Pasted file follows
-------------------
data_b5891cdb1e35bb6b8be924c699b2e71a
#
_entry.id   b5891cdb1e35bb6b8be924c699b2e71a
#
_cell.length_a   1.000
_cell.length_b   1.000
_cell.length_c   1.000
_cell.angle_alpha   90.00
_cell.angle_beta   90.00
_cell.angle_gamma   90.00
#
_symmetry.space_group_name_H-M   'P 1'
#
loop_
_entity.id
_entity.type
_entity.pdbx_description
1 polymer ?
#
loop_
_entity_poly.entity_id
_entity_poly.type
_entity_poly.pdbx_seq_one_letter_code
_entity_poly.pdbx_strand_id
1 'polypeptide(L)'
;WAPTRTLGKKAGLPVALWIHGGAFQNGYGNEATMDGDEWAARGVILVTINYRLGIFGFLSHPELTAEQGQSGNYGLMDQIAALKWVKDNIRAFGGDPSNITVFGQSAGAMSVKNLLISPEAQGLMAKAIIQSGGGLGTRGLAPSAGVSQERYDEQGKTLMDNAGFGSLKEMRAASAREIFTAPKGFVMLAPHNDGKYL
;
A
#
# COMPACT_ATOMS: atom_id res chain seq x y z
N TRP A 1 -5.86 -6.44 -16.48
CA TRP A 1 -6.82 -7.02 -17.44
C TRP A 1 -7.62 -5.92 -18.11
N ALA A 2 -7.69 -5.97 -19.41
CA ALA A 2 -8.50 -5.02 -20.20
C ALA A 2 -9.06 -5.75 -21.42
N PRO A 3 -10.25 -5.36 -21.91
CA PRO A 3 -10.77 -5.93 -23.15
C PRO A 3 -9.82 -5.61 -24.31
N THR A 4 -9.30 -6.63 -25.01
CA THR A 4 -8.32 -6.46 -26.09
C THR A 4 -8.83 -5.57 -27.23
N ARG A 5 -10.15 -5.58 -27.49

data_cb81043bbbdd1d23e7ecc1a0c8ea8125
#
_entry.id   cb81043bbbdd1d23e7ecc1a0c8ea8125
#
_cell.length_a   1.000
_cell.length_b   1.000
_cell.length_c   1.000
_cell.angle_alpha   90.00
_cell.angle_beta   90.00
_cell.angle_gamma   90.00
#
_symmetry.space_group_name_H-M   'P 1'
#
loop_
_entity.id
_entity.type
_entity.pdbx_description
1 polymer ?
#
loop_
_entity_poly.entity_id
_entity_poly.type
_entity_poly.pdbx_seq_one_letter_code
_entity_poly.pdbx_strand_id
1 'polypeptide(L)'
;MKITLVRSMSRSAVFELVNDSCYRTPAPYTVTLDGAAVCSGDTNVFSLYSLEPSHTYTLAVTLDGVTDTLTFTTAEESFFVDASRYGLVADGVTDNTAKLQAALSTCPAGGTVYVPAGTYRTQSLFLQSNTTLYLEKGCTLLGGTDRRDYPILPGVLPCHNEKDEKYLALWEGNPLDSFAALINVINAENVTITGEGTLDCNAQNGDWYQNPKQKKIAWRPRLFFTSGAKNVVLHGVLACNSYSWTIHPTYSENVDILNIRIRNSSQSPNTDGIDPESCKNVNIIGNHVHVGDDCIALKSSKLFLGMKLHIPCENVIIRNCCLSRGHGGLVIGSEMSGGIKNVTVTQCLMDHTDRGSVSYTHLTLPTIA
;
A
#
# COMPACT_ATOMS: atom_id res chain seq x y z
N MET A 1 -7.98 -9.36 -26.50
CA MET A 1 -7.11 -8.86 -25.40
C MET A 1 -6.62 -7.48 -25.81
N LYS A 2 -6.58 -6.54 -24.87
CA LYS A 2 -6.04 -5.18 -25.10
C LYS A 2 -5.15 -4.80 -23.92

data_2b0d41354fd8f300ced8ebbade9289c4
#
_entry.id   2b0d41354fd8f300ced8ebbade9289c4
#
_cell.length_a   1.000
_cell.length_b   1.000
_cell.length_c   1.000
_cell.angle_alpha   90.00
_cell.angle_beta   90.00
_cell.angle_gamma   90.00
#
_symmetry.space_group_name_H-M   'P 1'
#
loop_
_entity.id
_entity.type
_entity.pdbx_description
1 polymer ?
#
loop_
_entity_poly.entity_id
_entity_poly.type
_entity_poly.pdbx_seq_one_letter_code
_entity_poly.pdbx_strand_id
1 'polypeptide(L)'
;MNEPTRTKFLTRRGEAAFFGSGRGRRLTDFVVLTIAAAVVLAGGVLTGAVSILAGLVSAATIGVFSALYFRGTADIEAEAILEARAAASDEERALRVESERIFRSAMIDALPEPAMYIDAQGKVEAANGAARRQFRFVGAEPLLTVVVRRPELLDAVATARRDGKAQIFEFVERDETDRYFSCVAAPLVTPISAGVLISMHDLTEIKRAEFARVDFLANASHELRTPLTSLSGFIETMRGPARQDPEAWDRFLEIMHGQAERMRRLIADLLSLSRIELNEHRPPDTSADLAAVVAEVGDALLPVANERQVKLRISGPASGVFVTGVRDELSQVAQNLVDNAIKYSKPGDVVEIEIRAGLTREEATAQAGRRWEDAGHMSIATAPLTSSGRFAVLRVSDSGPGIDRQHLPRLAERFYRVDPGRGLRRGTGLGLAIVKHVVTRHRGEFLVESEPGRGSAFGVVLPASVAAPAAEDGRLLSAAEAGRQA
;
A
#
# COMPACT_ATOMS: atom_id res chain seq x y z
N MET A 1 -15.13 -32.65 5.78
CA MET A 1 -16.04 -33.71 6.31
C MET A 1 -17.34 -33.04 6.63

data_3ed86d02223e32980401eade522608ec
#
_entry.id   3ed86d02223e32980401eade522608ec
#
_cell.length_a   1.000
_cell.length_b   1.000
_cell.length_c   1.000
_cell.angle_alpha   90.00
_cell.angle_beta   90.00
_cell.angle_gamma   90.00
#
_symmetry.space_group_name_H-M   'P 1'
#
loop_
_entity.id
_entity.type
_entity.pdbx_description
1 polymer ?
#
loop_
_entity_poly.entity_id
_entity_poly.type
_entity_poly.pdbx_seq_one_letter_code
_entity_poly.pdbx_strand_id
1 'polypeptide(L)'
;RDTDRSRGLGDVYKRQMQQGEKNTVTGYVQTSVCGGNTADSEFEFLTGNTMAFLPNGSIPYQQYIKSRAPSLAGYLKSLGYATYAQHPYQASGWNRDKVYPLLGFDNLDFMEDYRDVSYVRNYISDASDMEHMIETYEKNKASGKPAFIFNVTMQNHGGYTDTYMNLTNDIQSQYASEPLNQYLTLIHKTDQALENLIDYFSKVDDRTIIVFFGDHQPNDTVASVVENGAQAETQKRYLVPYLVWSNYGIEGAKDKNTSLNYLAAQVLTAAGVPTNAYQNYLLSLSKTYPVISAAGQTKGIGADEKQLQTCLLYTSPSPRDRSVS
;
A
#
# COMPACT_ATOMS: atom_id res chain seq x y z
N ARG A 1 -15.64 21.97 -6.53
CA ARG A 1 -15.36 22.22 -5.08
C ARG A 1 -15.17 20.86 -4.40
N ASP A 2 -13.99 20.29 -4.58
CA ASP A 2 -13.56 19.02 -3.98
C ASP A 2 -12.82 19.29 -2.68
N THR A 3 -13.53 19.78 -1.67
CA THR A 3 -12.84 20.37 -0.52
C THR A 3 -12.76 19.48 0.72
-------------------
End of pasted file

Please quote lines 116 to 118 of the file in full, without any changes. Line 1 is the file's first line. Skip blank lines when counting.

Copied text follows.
#
_cell.length_a   1.000
_cell.length_b   1.000